After one meeting, I asked a woman in the group, someone I admired who was about six months ahead of me in the process, how she managed to stay optimistic and feel good about herself.  “Dramatic flair,” was her answer, pointing to the miniature french braids at the crown of her head and shimmery scarf looped around her hips. This young woman was artistic by nature (today, she is a professional artist and owns her own business), and it hadn’t occurred to me that maybe she hadn’t always looked the part so thoroughly.

She took me to her place one afternoon and cracked open a photo album.  Together, we scanned over pictures from her skinnier days. It is very sensitive for someone with bulimia or other forms of disordered eating to show others photos from all-time-thin days, and I am eternally grateful that she shared this with me.  The photo I remember most clearly was of her riding a bike, skinny arms and legs flexed over the frame of a beach cruiser, and a tensely grinning face with enormous eyes. Her clothing was nondescript: shorts, tank, and flip flops.  I was stunned by how childlike she looked. She was in her early 20s in the photo but could have easily passed for a high schooler. There were no signs of her artistry, her wisdom, her “dramatic flair.”

I asked a few more questions about how she landed upon her updated personal style, and later that week, I set out to update my own appearance.  I went through my closet and tried on all the items that still fit until I found something that made me feel somewhat elevated: a red v-neck tunic with ¾ sleeves and a hem that hit slightly above the knees.  I straightened my wavy hair, made a center part, and added dark lipstick and large hoop earrings. I looked in the mirror and felt nothing short of relief. I looked older, more womanly, and most importantly, I had driven a wedge between myself and the waiflike ghost that haunted me.  Did I like how I looked? Not really, because my self-judgment ran very deep at that point in my life. But it was a welcome lateral move: I had taken myself out of the harsh lights of self-scrutiny. I could work with this.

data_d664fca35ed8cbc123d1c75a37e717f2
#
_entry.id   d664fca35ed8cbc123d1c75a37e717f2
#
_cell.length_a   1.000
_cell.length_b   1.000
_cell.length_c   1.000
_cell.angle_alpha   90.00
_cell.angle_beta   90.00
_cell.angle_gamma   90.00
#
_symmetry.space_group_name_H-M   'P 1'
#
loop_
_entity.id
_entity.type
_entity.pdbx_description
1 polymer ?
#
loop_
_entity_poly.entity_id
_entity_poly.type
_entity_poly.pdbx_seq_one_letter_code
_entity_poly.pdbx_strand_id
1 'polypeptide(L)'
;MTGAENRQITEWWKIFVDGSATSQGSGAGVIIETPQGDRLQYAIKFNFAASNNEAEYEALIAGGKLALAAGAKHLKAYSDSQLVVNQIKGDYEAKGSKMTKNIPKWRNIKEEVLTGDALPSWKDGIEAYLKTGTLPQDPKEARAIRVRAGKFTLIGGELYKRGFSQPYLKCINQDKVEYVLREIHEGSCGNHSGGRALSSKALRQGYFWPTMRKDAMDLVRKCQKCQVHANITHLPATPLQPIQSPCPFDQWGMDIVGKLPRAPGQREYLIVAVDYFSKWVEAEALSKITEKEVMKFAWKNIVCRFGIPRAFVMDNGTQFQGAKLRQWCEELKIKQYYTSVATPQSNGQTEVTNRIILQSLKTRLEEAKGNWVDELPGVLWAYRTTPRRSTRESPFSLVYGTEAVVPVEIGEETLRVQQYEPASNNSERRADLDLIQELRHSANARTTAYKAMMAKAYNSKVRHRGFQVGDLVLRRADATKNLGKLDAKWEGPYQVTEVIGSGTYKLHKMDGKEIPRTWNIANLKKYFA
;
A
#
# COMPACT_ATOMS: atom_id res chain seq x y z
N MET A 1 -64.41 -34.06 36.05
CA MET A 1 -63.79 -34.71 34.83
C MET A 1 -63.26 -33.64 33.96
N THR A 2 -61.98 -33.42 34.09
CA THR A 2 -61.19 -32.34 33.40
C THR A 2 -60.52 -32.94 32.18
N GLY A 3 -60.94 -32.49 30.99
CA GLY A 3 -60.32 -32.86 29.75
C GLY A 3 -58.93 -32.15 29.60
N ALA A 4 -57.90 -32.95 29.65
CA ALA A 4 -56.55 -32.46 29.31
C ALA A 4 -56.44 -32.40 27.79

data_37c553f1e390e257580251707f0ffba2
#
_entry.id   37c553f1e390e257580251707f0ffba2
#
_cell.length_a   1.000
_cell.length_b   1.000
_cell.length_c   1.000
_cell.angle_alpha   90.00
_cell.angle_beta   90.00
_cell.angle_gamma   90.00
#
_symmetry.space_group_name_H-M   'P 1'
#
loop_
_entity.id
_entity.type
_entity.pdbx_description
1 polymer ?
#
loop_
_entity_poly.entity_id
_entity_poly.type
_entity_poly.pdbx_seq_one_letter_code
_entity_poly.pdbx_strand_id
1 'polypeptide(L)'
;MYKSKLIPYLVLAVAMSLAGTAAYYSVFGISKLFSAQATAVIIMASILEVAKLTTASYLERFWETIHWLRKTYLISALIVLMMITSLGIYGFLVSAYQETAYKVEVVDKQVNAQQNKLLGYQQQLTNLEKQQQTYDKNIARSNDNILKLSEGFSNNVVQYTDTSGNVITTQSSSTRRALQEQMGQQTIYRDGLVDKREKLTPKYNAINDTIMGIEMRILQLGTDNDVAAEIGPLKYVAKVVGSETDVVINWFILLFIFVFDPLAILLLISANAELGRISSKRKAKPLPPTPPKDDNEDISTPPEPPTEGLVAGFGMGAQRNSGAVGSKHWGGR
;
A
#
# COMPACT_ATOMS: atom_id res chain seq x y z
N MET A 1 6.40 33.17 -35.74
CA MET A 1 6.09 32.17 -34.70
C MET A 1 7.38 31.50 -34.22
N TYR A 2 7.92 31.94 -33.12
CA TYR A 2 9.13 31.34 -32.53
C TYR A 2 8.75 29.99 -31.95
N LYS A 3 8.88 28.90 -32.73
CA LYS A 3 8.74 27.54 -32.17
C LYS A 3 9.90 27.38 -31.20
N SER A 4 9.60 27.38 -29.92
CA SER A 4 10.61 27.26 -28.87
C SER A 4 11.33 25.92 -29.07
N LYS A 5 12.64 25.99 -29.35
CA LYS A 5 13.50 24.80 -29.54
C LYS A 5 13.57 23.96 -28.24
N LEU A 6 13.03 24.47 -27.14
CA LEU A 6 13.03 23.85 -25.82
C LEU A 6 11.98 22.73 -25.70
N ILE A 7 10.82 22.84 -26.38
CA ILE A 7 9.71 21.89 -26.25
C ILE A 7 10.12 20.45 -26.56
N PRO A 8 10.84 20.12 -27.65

Things got Easier

For the next year, I dressed like this pretty much every day. One of the first things I discovered was that there were in fact parts of my body I could like and appreciate at my larger size.  I liked my neck, upper chest, and calves. I hadn’t really noticed them much because I had been so fixated on the hated roundness of my face and softness in my middle. The more comfortable I felt with my appearance, the easier it became to eat in self-respecting ways.  Overeating didn’t seem as worth it, and I didn’t have as much to hide from.

In the many years that have transpired since, I’ve been through several identity reiterations.  What I’ve come to learn is that whenever I’m experiencing a period of not liking how I look, it’s nothing more than a symptom of growing pains.  It sounds so cheesy to say this, but I’ve come to appreciate the seasons of life, and I have a lot of respect for how hard it is to struggle toward something that doesn’t yet exist, something that is still struggling to take form.

Focus on the Future

Today when I work with clients, I press the importance of getting excited about the future.  The goal is to take all that motivation and euphoria that used to be linked to dieting and funnel it into the more expansive goal of self development.  This is a major feat because almost everybody I work with is still trying to reclaim something that no longer exists. More often than not, clients are completely stuck between a rock and a hard place, knowing they can’t go back to restriction but feeling uninspired toward the future.  How many times have I heard people tearfully insist, “I’ll always be fat! I’m doomed to become my mother! There is no point.”